'No Superbowl' and 'Fargo'

Dateline: Thu 02 Feb 2012

The passage -- which was inevitable -- of the (ho hum) "controversial" right-to-work bill and the fast signing of it into law brings to mind a classic line from the Coen brothers dark comedy, 'Fargo."

Marge Gunderson -- that's Deputy Marge Gunderson, 9 months pregnant and tough and tender as a mama Grizzly -- has arrested a sociopath killer who has just ground his partner to mush in a wood chipper in the Minnesota woods, after killing an innocent, hysterical woman and slaughtering three other people.

In this scenario, the Indiana Democrats under the leadership of Patrick Bauer, speaker of the House, are the nut job (the sociopath). I'll even excuse the rest of the Dems and just give Bauer the starring role; he's a crazy man.

Gunderson is simply the voice of reason.

"So that was Mrs. Lundegaard on the floor in there. And I guess that was your accomplice in the wood chipper. And those three people in Brainerd.

"And for what? For a little bit of money. There's more to life than a little money, you know. Don't you know that? And here ya are, and it's a beautiful day. Well, I just don't understand it."

I don't understand it, either. From the get-go, the Dems were doomed to lose this fight, and lose they did --- on a large undignified messy scandalous scale, and all over money --well, OK, not a LITTLE bit of money, but a lot. Still, the fight was about money.

Spare me another debate on the merits of the issue, or the sanctity and integrity of unions or the wickedness of the Republican party -- just the facts, ma'am. The facts are the Dems never had a prayer to stop this measure.

Still, it was good theater. A favorite image was the photo in the New York Times a week or so ago, showing an isolated Rep. Ed DeLaney from Indy the lone Dem sitting all by himself on the floor, surrounded by a sea of empty chairs in the House. He had the ethic to come to work this session, unlike his comrades. So he got the picture op (and, I hope, votes in the next election).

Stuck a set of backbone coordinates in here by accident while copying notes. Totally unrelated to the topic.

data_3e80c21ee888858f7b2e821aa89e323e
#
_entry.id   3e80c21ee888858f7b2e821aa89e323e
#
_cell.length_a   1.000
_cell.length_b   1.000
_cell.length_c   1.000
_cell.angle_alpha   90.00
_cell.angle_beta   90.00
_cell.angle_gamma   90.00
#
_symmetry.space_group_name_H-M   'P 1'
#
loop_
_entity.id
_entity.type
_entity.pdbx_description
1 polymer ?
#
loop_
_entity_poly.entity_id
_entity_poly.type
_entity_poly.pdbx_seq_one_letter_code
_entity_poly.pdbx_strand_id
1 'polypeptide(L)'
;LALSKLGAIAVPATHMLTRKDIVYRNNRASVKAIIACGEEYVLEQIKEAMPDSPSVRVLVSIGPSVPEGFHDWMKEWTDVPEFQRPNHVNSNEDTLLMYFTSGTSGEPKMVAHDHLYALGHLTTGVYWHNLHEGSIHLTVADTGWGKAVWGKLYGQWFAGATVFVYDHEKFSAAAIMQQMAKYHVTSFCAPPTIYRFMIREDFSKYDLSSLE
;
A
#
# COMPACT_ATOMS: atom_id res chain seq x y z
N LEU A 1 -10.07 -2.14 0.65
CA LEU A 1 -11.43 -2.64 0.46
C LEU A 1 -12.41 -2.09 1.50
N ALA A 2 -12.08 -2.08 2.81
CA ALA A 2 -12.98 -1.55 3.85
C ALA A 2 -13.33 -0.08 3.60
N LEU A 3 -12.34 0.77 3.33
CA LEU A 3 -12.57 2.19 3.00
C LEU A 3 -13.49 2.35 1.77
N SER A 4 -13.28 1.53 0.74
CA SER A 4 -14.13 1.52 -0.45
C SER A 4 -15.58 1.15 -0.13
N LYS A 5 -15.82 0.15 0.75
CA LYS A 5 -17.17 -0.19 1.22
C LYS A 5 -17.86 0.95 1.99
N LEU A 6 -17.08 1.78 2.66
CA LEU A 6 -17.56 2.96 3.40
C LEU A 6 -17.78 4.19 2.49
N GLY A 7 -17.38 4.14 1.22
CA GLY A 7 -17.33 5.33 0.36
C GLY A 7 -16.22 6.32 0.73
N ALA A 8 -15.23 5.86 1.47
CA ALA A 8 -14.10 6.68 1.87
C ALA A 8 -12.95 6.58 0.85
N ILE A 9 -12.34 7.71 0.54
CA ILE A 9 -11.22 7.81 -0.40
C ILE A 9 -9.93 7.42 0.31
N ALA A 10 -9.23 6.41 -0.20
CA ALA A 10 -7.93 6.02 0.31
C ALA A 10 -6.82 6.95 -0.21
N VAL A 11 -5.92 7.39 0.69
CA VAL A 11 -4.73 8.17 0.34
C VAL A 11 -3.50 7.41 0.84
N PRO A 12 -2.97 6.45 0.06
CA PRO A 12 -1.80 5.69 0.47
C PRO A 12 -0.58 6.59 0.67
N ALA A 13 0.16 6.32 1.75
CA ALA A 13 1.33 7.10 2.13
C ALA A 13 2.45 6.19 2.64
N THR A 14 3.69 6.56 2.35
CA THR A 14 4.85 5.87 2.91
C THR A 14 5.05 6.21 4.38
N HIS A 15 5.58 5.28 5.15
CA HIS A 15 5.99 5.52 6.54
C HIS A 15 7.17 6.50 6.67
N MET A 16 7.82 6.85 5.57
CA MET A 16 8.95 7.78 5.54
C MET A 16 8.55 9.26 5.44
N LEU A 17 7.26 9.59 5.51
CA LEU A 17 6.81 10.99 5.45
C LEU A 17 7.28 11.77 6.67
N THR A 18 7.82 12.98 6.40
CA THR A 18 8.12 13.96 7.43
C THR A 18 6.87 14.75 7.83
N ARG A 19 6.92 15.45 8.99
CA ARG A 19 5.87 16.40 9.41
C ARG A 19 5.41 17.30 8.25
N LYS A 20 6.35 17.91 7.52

Finally, this today from WIBC radio 93.1-FM: the union guys (many from Chicago) went on a march thru Super Bowl Village all the while chanting "No Super Bowl" (tho not terribly loudly or enthusiastically.)

A woman in from New York or some tough place was interviewed about this spectactle. Her money quote: "Whatcha got against the Super Bowl y'all?"

And seriously, do none of those union people have jobs? They must be on the union payroll, in order to be able to afford to travel here from God-knows-where, all over the state and beyond. Either that, or they really don't like to work.

So give someone else that right. Done.

 

 

Comments

Wilson46201 [unverified] said:

We saw that Guild demonstration outside the Star offices too and really smart folk wondered "Don't those Guild goons have jobs?" Those musta been AFL-CIO employees outside acting like disgruntled newsies...Decent folk volunteer for churches and charities, never for their union, dontcha know?

dammit Ruth, you're sounding like a penny-ante Abdul recycling stenography from the CofC

2012-02-02 16:32:41

ruthholl [Member] said:

Oh, come on, Wilson. Apples to oranges. The Guild is not a closed shop, which is why it has to be scrappy. The issues on the negotiating table at 307 N. Penn are about workers being so disenfranchised by Gannett that some are on food stamps; they've gotten no breaks, zip.